Bill Allows Some Drug Offenders to get their Licenses Back
Recent changes to drug offender rehabilitation and reintegration laws could have a long-lasting impact in Massachusetts. A bill to remove Massachusetts’ long standing policy of suspending the drivers licenses of those convicted of drug offenses was approved in the first House session of 2016. The Massachusetts Senate passed a similar rule in 2015 and Governor Charlie Baker has been supportive of the concept as well.
1989 Law took a Hardline Approach
Under the original law, driver’s licenses of those convicted of drug crimes were automatically suspended for up to five years, even if the original crime had nothing to do with operating a motor vehicle. Once the suspension period ended, an individual convicted of a drug crime often had to pay a hefty fine to get that license back.
This hardline approach to license suspensions started several decades ago, in the 1989, as part of the state’s war on drugs. At the time the legislation was enacted, anyone convicted of a drug offense was included, even when that offense had nothing to do with driving or operating a motor vehicle.
The Problem: How to Reintegrate into the Community
After serving time, drug offenders will ideally reintegrate back into the community and into their own family. By removing the ability to legally drive a car, the original law made it more difficult for offenders to do so; most were left unable to get to appointments, job interviews or to hold steady employment because of lack of transportation.
A suspended license caused other problems as well, with some former offenders mentioning that their drug offense was tied to their driving record, making it difficult to get employment or insurance even after the 5 year suspension term ended. In 2015, over 5,400 people had licenses suspended as a result of a drug offense in Massachusetts, according to the Boston Globe.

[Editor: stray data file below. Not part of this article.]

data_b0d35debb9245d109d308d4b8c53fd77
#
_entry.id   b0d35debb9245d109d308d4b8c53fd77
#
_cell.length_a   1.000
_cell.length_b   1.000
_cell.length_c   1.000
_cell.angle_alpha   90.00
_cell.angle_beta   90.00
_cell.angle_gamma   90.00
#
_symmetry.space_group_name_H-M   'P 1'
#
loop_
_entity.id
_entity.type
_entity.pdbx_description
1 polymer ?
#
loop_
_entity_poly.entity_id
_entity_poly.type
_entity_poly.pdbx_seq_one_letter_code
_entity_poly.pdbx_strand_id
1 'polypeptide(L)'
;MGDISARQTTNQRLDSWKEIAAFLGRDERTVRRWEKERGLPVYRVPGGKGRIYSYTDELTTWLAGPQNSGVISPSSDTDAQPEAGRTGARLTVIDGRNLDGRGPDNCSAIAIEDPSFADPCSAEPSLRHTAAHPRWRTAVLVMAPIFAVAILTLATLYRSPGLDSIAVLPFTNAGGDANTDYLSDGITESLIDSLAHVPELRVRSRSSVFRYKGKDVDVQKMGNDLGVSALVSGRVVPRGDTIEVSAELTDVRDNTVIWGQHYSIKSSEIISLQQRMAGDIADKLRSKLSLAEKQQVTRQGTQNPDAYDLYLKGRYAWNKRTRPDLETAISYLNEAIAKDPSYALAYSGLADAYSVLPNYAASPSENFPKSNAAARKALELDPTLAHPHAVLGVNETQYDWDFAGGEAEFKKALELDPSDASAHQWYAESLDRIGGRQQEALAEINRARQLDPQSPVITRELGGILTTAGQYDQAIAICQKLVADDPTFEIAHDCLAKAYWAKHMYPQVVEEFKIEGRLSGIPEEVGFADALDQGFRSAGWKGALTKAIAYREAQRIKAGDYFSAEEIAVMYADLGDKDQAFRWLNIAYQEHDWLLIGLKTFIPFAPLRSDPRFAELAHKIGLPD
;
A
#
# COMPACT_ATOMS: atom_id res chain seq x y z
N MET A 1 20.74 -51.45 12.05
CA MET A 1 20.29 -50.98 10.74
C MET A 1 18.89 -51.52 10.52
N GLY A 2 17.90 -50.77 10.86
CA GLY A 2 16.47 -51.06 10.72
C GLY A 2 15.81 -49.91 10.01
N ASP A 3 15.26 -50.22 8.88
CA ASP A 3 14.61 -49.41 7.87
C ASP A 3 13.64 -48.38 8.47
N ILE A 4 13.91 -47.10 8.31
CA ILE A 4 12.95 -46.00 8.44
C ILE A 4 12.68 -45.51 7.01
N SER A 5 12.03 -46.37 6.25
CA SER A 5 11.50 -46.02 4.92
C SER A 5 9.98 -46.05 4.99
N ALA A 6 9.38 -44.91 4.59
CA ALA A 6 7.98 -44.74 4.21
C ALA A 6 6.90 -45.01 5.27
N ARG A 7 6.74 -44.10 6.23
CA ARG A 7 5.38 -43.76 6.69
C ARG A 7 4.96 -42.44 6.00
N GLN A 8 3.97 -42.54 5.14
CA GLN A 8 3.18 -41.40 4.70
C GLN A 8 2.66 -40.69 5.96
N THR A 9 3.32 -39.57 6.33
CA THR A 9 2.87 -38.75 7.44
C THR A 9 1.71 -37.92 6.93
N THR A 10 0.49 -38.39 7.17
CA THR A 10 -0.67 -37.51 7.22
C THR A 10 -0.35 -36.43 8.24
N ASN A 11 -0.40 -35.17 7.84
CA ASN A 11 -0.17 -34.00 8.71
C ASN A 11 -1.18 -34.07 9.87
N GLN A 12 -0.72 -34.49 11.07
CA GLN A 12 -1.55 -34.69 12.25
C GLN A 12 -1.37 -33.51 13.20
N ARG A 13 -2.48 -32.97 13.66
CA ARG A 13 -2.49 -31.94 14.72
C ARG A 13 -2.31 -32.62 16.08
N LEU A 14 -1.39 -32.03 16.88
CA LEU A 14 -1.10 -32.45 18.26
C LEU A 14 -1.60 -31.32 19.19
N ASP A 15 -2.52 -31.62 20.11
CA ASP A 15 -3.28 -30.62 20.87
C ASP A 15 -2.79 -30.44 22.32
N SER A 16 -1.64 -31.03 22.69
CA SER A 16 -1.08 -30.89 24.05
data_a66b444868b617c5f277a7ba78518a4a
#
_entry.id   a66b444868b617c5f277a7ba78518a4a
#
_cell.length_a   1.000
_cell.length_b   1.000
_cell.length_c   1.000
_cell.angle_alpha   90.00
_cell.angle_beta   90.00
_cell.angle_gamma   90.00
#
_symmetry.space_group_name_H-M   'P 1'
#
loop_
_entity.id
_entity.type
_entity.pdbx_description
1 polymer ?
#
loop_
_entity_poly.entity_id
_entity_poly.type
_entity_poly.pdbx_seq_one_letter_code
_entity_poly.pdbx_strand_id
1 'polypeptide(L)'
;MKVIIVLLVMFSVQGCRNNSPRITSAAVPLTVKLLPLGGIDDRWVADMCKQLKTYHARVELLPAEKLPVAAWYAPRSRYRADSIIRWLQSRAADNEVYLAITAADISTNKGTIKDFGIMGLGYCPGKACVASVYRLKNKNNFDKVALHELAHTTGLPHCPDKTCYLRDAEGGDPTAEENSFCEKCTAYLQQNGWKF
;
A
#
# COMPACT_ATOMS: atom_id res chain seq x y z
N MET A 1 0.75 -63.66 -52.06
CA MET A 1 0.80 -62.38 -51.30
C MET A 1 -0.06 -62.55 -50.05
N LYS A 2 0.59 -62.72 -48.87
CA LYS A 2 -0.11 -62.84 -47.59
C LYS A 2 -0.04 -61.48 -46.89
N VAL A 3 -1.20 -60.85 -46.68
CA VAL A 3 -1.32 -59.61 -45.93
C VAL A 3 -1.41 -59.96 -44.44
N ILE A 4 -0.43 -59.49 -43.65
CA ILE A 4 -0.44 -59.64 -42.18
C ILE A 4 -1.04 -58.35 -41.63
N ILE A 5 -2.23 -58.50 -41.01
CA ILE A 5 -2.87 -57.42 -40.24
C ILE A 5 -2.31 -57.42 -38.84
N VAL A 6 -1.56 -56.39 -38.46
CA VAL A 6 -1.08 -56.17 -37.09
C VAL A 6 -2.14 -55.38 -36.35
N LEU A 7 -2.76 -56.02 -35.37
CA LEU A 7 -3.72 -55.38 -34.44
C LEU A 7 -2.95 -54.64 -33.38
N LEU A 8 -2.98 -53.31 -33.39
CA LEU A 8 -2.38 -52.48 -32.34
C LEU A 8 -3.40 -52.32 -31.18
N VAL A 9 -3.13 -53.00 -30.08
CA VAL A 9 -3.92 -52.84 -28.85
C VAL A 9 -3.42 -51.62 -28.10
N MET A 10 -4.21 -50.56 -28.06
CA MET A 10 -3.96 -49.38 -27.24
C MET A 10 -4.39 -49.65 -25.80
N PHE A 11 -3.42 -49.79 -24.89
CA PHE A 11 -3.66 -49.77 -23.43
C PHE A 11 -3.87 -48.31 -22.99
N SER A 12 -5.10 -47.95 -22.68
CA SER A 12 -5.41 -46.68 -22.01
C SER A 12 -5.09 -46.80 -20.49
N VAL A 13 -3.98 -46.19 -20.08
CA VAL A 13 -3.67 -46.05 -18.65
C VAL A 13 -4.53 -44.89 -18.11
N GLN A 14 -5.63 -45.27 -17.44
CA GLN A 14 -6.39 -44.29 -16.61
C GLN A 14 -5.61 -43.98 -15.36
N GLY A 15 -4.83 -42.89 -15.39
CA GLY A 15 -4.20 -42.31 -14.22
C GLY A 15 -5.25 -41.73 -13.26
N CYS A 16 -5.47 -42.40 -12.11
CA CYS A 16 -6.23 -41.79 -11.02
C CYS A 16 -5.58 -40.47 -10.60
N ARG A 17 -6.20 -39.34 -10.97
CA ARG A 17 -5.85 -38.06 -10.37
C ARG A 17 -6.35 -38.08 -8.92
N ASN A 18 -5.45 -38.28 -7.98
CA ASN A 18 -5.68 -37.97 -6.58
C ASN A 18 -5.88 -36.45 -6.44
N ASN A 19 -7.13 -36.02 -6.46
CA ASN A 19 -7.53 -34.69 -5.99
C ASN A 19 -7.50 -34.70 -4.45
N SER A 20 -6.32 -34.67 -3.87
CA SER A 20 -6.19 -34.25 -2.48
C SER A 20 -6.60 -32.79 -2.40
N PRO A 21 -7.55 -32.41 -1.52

New Law Helps Rehabilitate and Reintegrate into Society
The new bill aims to help those convicted of drug offenses rehabilitate and reintegrate into society by making it easier for offenders to work and serve their families after a sentence ends. The bill is not designed to remove suspensions for people who have been convicted of drug offenses while operating a vehicle, including driving under the influence.
According to Attorney General Maura Healey, in a statement after the changes were approved “This outdated state law is an unnecessary barrier and burden for thousands in this state trying to rebuild their lives and stay out of the criminal justice system. The current license suspension policy makes it impossible for many to get a job and support their families. A person whose license has been revoked can’t drive their children to school, go grocery shopping, take a family member to a doctor’s appointment, or assist an elderly relative. ”
How Will the New Law Impact Me?
If you have been convicted of a drug offense in Massachusetts, the new law will make it easier for you to return to your normal life after your sentence. These changes do not apply to those convicted of trafficking large amounts of drugs or those who operated a motor vehicle while under the influence.